.. Then, after the drawing for forfeits, came the results of the last lottery of brain; interspersed with music by the best performers and singers of the city; with jest and seriously-brilliant talk, until the wee sma‘ hours, indeed. O! those nights ambrosial, if not of Ambrose's, which dashed the somber picture of war round Richmond, with high-lights boldly put in by master-hands! Of them were quaint George Bagby, Virginia's pet humorist; gallant, cultured Willie Meyers; original Trav Daniel; Washington, artist, poet and musician; Page McCarty, recklessly brilliant in field and frolic alike; Ham Chamberlayne, quaint, cultivated and colossal in originality; Key, Elder and other artists; genial, jovial Jim Pegram; Harry Stanton, Kentucky's soldier poetand a score of others who won fame, even if some of them lost life --on far different fields. There rare Ran Tucker-later famed in Congress and law school-told inimitably the story of The time the stars fell, or sang the unprecedent
unless, hopeless, comfortless, and dark! thy memory haunts me still! But we lost not our confidence in God. We knelt in the black water, and prayed. And down through the still night-down through the deep darknessdown through the dense cane-brake-down to our prostrate souls afar in the solitude, came the Blessed Comforter, and we took courage. We thought of the old Jews, compelled to wander about in sheep-skins and goat-skins. We trusted in Elijah's and Elisha's God, and remembered that Daniel had dwelt safely in the den of lions. We were so completely thrown upon God's mercy, that our faith was stronger than ever. We felt that God was nearer in the shadows than in the sunshine — that in bowing in the water of the swamp to pray, we placed our lips nearer to the Infinite Ear than if we worshipped in temples on the mountain. We spent the entire day, the 21st of June, in this bog. When night came, we tried again to sleep, but were annoyed by a new enemy-a legion strong — the p
Parthenia Antoinette Hague, A blockaded family: Life in southern Alabama during the war, Chapter 10: (search)
squieted as we were that night, the services at the negro church made a deep impression upon our minds. They sang an old time song, the refrain of which we could just catch. When they began the first verse,-- Where, oh where is the good old Daniel? Where, oh where is the good old Daniel? Who was cast in the lion's den; Safe now in the promised land. When they would strike the refrain,-- By and by we'll go home to meet him, By and by we'll go home to meet him, Way over in the promisedDaniel? Who was cast in the lion's den; Safe now in the promised land. When they would strike the refrain,-- By and by we'll go home to meet him, By and by we'll go home to meet him, Way over in the promised land, we could almost imagine they were on wing for the promised land, as they seemed to throw all the passion of their souls into the refrain, and fancy would almost hear the rustle of wings, as the deep swelling anthem rolled forth. Again it would be,-- Where, oh where is the good Elijah? Where, oh where is the good Elijah? Who went up in a chariot of fire; Safe now in the promised land. And the chorus,-- By and by we'll go home to meet him, would peal forth again in loud-shou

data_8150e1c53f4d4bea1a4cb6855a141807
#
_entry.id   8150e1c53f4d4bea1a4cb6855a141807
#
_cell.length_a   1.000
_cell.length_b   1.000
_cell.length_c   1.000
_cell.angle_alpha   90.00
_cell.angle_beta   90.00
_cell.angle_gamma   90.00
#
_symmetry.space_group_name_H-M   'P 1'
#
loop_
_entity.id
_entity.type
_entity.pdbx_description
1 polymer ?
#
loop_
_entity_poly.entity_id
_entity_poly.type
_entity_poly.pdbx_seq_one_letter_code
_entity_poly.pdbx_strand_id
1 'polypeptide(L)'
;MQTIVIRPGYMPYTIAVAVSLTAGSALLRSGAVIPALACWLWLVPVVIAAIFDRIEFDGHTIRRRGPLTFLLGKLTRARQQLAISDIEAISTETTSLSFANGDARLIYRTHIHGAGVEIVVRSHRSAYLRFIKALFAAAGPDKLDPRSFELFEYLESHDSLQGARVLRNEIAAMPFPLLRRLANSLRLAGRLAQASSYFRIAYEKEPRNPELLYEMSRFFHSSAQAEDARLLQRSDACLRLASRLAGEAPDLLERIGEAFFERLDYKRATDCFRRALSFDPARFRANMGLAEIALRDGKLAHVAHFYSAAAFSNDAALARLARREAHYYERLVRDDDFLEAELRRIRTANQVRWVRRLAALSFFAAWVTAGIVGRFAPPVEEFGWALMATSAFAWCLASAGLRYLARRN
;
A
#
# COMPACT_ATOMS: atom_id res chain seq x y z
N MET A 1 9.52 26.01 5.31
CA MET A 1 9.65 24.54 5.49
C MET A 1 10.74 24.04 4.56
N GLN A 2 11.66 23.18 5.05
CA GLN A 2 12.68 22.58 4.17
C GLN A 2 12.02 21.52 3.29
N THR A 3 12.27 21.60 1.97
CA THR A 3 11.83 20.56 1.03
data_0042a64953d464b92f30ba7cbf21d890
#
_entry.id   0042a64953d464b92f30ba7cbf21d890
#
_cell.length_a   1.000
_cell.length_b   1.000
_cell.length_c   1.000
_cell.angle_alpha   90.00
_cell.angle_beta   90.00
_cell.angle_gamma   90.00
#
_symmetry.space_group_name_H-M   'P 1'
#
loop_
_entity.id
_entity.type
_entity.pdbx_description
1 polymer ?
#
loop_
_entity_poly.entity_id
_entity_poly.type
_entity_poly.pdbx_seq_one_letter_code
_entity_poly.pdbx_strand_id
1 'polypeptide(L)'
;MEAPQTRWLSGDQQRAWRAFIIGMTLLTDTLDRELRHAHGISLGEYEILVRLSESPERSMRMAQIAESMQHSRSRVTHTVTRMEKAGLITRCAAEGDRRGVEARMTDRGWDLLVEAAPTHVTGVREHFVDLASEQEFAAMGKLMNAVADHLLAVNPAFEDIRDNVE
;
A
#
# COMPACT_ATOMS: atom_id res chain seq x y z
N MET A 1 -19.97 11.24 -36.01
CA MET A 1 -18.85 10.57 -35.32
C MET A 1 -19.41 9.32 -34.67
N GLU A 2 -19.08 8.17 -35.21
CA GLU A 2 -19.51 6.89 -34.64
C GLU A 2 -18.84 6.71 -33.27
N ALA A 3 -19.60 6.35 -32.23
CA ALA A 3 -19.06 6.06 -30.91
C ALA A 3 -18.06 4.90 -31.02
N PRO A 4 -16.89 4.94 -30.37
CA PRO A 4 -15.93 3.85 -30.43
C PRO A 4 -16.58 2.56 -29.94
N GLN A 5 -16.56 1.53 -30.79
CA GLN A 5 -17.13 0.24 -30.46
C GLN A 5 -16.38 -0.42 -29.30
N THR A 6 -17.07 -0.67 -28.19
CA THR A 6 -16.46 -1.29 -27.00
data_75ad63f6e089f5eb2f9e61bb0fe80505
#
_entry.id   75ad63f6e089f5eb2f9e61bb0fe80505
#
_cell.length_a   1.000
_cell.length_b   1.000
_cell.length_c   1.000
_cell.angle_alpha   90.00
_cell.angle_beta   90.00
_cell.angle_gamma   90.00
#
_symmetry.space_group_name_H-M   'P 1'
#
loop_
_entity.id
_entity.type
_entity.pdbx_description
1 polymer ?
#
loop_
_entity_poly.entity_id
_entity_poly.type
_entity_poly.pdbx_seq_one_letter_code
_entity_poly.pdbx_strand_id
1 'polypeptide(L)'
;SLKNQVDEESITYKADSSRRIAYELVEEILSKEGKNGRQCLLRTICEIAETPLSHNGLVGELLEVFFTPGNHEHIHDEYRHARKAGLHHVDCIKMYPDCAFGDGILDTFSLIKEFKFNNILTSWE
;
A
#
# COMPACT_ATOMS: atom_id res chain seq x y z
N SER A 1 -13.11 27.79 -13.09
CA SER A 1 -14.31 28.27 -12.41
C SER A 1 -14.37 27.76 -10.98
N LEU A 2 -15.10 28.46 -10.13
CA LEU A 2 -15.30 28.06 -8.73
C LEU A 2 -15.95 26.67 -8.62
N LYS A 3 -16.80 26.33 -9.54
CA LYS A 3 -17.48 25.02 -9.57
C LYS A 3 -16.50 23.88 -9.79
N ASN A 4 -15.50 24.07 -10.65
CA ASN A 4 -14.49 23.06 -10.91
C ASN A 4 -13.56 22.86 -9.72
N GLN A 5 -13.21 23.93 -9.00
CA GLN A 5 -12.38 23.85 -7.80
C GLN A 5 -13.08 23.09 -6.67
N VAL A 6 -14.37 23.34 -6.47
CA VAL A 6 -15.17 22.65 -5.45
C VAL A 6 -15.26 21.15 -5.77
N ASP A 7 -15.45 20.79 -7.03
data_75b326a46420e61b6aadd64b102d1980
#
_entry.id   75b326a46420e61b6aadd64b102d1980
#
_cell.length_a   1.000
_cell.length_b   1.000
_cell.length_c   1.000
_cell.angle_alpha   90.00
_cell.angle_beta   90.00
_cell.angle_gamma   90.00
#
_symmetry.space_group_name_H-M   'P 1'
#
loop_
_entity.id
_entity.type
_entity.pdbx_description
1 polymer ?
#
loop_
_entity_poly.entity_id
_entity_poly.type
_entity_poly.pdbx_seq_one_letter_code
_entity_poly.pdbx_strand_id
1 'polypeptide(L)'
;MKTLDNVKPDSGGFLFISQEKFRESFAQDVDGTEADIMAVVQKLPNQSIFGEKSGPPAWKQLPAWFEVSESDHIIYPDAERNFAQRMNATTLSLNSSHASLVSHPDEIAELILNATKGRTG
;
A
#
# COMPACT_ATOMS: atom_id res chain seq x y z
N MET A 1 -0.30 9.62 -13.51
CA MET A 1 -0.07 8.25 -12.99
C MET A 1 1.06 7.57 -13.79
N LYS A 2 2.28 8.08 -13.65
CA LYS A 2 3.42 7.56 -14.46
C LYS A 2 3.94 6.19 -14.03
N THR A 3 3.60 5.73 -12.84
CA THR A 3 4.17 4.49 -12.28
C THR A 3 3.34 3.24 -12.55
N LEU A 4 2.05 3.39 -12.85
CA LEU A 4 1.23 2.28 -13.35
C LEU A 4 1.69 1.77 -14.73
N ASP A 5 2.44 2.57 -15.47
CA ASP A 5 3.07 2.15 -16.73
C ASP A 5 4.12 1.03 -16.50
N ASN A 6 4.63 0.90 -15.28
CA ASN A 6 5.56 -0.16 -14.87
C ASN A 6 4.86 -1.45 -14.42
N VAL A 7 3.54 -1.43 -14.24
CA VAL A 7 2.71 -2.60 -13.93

Francis B. Carpenter, Six Months at the White House, Xxxvi. (search)
one, sir, said the President, your papers will be sent to you. I never wish to see your face again! Upon another occasion, as I was going through the passage, the door of the President's office suddenly opened, and two ladies, one of whom seemed in a towering passion, were unceremoniously ushered out by one of the attendants. As they passed me on their way down the stairs, I overheard the elder remonstrating with her companion upon the violence of her expressions. I afterward asked old Daniel what had happened? Oh, he replied, the younger woman was very saucy to the President. She went one step too far; and he told me to show them out of the house? Of a similar character is an incident given by N. C. J., in a letter to the New York Times :-- Among the various applicants, a well-dressed lady came forward, without apparent embarrassment in her air or manner, and addressed the President. Giving her a very close and scrutinizing look, he said, Well, madam, what can I do f
Francis B. Carpenter, Six Months at the White House, Xlii. (search)
was new to me, and it has been running in my head all the morning. When quite young, at school, Daniel was one day guilty of a gross violation of the rules. He was detected in the act, and called upternly. Out went the right hand, partly cleansed. The teacher looked at it a moment, and said, Daniel, if you will find another hand in this school-room as filthy as that, I will let you off this tturday. On Monday his wife left her home with her baby, to endeavor to see the President. Said Daniel, She had been waiting here three days, and there was no chance for her to get in. Late in the af tea. On the way he heard the baby cry. He instantly went back to his office and rang the bell. Daniel, said he, is there a woman with a baby in the anteroom? I said there was, and if he would allow, her eyes were lifted and her lips moving in prayer, the tears streaming down her cheeks. Said Daniel, I went up to her, and pulling her shawl, said, Madam, it was the baby that did it. When Mr.
Francis B. Carpenter, Six Months at the White House, Lviii. (search)
given so much he could give no more, but told her where to go and get the money, and asked Mrs. C-, who accompanied me, to assist her, which she did. The President was seated at his desk. Mrs. C. said to him: This is Sojourner Truth, who has come all the way from Michigan to see you. He then arose, gave me his hand, made a bow, and said: I am pleased to see you. I said to him: Mr. President, when you first took your seat I feared you would be torn to pieces, for I likened you unto Daniel, who was thrown into the lions' den; and if the lions did not tear you into pieces, I knew that it would be God that had saved you; and I said if He spared me I would see you before the four years expired, and He has done so, and now I am here to see you for myself. He then congratulated me on my having been spared. Then I said: I appreciate you, for you are the best President who has ever taken the seat. He replied thus: I expect you have reference to my having emancipated the slaves i